Long distance riding - why not on quads?

Discussion in 'The Perfect Line and Other Riding Myths' started by Venturello, Feb 18, 2006.

  1. Venturello

    Venturello Wanna-be adventurer

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    Hi all - just curious. I have never ridden a Quad, nor done long distance riding... what´s more, never done dirt riding :rofl

    Considering:
    • Lately in my location Quads are the rage - so many people are buying them. But not for play, but for serious dirt riding (a popular trail starts near my house). Doing mountain biking nearby, I´ve seen them going through amazing stuff - not only dirt or rocks or steep slopes, but bad mud.
    • From what I read on this site and others, long distance riders on their heavy bikes, many times big oilheads, with lots or luggage, suffer A LOT when meating with mud. Locked wheels, falls, very slow going... desperate in cases. I recall StrikingViking´s going around Borneo was terrible, but not many go there - but many suffer through south america or africa when meeting mud, a few have had bad falls.

    So, why not use an ATV for a long distance trip like this? Sure I would miss leaning into curves and the flexibility of cutting through traffic in a narrow bike, but in a quad you would also get that 'out there in the wind' feeling. Besides the advantage in mud, you have much lesser risk of spills (see WorldRider´s trip just ruined by a simple slow speed fall in Bolivia).

    Are they a much better vehicle for bad terrains? In a trip like this, wouldnt they pay off? Also, their cargo capacity would appear to be very good, having 4 big wheels.

    Dont know if I am commiting sacrilege by asking this question, but curious - might be I have just never read about someone using an ATV to world ride, and there are a few people doing it. Seen people doing it on Vespas, R1's, vans, big land cruisers, a beetle, but not an ATV which seems to make sense.

    Also would like to know your thoughts on this alternative.

    Thanks all,

    Juan Miguel Venturello
    #1
  2. G-Force Junkie

    G-Force Junkie Long timer

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    I've never seen a street legal ATV so thats probaly most of the problem.
    #2
  3. kv

    kv Long timer

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    This is like asking a hiker if he would be content to see a National Park from a tour bus!:rofl

    Here in the US there is a saying in the Jeep communities... "It's a Jeep thing...You wouldn't understand." :wink:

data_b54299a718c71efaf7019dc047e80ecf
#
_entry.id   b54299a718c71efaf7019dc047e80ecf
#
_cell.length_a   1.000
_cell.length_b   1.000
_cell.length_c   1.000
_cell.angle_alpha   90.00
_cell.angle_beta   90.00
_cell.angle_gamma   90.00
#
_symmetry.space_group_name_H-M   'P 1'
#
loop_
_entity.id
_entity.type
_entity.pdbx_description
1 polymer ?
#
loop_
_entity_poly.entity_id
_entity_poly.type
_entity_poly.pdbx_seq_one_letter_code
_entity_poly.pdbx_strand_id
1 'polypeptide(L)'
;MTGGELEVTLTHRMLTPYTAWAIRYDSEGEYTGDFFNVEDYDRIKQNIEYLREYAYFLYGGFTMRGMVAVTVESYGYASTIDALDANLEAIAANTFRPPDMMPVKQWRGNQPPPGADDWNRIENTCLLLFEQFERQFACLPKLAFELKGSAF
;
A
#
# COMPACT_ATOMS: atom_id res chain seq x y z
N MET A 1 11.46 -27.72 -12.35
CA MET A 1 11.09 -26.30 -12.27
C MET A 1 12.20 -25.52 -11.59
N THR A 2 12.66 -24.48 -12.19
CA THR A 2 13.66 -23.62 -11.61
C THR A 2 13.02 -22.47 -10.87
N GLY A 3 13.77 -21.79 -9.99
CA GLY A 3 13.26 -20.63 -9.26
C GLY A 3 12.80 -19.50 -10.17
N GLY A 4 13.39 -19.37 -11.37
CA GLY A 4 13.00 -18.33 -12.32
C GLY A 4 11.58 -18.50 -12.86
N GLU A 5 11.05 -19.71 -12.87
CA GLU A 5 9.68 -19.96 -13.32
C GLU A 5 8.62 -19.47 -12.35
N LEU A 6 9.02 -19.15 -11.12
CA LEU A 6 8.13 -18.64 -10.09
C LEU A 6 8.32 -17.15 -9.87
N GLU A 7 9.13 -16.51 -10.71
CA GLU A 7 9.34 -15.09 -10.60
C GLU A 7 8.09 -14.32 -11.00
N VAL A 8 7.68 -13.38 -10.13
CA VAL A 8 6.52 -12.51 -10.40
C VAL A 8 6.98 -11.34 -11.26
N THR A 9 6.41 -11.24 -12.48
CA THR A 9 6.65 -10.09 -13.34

And as it's already been mentioned... ATVs aren't street legal.
    #3
  4. Lone Rider

    Lone Rider Registered User

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    I've wanted to take a long ATV trip in Baja for the last couple years, but it just hasn't clicked....yet. The big ones can haul a lot of stuff like coolers and fuel. I'd like to learn how many miles you can get out of a set of tires.

    The info I have says that you can ride them on the street as long as you're wearing a helment...which no one does.
    #4
  5. Adh007

    Adh007 Needs to get back to work

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    Seems to me like if you want ATV offroad advantages in a motorcycle tour worthy package you should be looking at a Sidecar hack, possibly even a powered sidecar.
    Like so:
    [​IMG]
    Am I wrong here?
    #5
  6. LordMDP

    LordMDP Been here awhile

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    I've seen a few streetlegal quads(saw a few running around Ouray Colorado last year)they were out of state though

    If they have a 17 digit VIN like most dirtbikes you can get them titled in certain states
    #6
  7. Venturello

    Venturello Wanna-be adventurer

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    Aaaah... had no idea they where not street legal in the US. That´s a problem! Here in Spain IIRC they are (while they keep under a certain weight) with a large motorcycle license and helmet on. As I said, now on the weekends I see them riding through town all the time to get to the trails.

    Here in Spain (and I think elsewhere in Europe) there are several different kind of vehicles allowed on the road - example, the 'microcoches' or minicars, which are small cars with weight and power limitation, which require no license to operate. They cannot go into the highways and are limited to a certain max speed. But when a driver's license is difficult to get and expensive (like 700€), parking space so hard to find and gas so expensive, they are more attractive than elsewhere. Also, the latest models have all the amenities (power all, air conditioning, etc).